Technological advances have accelerated the growth in online education, where current online homework platforms, the level of faculty acceptance and use, and university promotion of these advances are as varied as the technology itself. Faculty involvement ranges from no integration to “web-enhanced” education, blended or hybrid learning, and fully online and massive open online courses (MOOC). Individual university involvement ranges from no or few online courses to fully online degree programs. Educational institutions, students, employers, and others should weigh the benefits of these options against the potential costs of programs that involve greater online use, as learning outcomes may differ from traditional programs. This article combines prior research, personal experience, and discussions with recruiters at public accounting firms to discuss the benefits and drawbacks of online learning. These factors depend upon the proportion of online and traditional courses taken, but are especially important for fully online degrees.
The Expansion of Online Courses and Programs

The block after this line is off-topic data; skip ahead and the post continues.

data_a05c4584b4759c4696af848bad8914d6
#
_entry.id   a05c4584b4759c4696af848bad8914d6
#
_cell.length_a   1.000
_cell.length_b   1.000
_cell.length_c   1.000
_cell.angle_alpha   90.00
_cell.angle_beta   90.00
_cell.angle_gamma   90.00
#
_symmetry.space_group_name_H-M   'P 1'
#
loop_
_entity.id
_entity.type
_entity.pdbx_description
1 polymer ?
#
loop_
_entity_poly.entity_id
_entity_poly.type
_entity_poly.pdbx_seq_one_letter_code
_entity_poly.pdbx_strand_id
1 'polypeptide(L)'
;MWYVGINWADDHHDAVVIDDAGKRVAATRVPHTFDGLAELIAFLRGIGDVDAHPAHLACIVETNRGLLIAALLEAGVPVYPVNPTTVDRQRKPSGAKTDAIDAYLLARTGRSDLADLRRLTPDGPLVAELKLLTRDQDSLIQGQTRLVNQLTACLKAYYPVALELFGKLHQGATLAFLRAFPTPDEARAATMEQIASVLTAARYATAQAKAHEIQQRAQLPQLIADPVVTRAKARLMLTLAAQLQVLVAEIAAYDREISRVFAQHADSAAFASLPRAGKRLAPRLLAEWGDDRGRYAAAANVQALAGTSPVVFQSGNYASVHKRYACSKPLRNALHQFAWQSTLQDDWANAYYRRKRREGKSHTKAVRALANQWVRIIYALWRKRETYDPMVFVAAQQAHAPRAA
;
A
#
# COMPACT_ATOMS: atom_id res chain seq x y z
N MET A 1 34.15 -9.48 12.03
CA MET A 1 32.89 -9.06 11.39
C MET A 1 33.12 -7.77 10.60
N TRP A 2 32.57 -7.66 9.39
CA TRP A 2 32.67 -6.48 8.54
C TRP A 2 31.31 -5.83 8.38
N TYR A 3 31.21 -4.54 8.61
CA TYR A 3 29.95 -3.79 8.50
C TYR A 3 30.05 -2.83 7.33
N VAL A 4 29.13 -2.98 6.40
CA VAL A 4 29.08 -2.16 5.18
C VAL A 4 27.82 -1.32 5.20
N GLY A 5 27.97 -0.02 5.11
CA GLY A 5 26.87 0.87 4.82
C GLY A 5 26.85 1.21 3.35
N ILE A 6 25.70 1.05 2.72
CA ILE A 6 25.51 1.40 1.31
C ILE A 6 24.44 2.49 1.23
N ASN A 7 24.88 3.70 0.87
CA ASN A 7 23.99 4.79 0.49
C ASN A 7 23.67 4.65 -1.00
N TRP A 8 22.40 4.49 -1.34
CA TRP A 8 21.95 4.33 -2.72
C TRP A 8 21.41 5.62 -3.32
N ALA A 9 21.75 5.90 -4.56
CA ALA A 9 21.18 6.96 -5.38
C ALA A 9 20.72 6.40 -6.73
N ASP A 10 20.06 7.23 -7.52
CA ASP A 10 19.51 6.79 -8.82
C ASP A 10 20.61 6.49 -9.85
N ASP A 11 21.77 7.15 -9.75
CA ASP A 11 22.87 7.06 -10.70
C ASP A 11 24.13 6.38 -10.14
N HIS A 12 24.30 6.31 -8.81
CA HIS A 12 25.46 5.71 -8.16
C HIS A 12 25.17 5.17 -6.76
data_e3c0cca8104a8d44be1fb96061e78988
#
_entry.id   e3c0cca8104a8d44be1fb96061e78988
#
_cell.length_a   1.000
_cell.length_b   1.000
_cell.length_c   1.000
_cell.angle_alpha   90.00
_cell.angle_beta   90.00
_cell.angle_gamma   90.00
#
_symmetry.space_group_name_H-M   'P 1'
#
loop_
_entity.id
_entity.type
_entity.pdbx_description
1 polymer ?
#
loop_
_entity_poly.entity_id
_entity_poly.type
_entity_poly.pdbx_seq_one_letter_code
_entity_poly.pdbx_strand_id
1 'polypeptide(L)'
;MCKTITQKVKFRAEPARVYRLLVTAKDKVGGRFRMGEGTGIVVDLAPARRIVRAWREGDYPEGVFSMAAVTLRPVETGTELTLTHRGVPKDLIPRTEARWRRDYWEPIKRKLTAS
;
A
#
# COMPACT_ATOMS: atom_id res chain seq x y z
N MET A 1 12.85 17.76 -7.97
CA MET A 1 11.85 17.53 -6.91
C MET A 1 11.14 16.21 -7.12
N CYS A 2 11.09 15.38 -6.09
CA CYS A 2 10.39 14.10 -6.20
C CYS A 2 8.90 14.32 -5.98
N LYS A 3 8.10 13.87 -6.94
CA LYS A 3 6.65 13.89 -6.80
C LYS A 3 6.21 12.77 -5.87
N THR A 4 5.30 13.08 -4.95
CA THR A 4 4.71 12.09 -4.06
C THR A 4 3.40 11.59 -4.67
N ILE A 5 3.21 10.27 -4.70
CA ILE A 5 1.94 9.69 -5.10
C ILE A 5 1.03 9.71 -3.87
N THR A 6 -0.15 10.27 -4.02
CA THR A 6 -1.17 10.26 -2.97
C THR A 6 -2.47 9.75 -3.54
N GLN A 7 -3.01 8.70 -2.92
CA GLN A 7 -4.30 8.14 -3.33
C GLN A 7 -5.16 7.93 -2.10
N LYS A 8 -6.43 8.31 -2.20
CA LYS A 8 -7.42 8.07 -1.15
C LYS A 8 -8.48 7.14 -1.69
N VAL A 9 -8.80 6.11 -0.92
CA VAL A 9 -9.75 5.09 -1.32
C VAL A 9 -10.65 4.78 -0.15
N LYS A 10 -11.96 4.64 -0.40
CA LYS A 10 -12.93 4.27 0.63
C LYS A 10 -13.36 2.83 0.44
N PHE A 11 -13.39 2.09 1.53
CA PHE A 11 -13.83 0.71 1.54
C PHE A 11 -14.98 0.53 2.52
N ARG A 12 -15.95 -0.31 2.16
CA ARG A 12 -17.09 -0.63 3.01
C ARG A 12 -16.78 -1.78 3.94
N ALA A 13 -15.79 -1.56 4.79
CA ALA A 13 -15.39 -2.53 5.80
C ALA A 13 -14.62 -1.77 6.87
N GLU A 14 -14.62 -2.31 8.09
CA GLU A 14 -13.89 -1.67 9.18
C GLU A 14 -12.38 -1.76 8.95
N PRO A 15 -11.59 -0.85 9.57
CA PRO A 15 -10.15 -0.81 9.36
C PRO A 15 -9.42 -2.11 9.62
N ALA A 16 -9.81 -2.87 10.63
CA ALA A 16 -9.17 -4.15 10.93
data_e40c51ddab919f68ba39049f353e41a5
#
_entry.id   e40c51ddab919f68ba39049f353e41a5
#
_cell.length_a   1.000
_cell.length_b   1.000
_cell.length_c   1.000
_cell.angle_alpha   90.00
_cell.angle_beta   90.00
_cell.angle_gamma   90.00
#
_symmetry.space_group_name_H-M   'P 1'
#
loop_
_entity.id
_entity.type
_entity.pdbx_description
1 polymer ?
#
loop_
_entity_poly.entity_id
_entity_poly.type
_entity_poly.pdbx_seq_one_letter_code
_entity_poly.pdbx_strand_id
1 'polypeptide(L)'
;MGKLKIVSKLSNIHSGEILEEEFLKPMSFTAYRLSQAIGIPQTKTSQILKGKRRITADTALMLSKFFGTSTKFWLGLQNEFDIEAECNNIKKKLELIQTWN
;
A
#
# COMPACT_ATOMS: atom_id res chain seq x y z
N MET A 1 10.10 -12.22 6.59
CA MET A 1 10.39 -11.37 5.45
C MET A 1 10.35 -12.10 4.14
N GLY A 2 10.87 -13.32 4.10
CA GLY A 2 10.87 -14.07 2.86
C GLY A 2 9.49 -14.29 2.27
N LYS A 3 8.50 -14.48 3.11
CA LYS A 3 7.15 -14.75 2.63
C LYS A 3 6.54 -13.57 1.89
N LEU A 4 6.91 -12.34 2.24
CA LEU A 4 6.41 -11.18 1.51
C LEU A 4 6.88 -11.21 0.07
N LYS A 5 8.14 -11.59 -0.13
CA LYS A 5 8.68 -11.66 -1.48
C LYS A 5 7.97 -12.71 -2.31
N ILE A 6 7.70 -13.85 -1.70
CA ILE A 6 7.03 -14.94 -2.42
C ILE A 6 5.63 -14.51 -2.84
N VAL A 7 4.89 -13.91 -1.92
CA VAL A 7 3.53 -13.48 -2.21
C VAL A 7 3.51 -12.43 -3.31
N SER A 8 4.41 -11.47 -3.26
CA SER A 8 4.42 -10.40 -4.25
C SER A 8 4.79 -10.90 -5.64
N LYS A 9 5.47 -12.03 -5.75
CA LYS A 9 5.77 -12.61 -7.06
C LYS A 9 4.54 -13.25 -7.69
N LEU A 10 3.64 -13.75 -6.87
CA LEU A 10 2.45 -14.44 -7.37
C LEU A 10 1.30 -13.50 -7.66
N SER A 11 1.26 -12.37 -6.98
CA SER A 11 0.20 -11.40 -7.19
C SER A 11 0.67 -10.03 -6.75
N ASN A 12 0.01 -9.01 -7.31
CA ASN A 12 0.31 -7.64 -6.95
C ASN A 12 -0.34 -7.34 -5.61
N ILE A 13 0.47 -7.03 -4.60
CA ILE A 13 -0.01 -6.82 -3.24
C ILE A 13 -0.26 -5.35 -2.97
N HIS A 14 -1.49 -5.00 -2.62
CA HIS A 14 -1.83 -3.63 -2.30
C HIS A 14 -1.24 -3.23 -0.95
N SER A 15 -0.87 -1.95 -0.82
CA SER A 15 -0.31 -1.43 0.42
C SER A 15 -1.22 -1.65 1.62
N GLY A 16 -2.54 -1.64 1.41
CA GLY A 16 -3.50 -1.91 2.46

While for-profit online programs include well known names such as DeVry, Strayer University, and the University of Phoenix, distance learning (and, eventually, online education) goes back decades and also involves nonprofit and higher educational institutions. In the U.S. Department of Education’s 1999 report, “Distance Education at Post-Secondary Institutions: 1997–98,” 33% of all two- and four-year institutions offered distance learning through correspondence or online courses (December 1999, http://bit.ly/2vMzuSA). With improving technology, university offerings have since increased greatly; per the U.S. Department of Education’s 2008 follow-up report, 66% of all two- and four-year institutions offered online, hybrid/blended, or distance learning courses (“Distance Education at Degree-Granting Postsecondary Institutions: 2006–07,” December 2008, http://bit.ly/2vN9tmk). Enrollments in credit-granting distance learning courses increased from 1.4 million in 1997/98 to 12.2 million in 2006/07; 8% of two- and four-year institutions offered degree or certificate programs through distance learning in 1997/98, increasing to 32% in 2006/07. Moreover, evidence from the popular press states that these trends have continued, with more universities offering online/blended courses and programs, and more students taking at least one online/blended course; as of 2014, over 25% of graduate students took their entire degree online (Alana Dunagan, “The Innovator’s Dilemma Hits Higher Ed,” Wall Street Journal, May 15, 2017, http://on.wsj.com/2vtWvqN).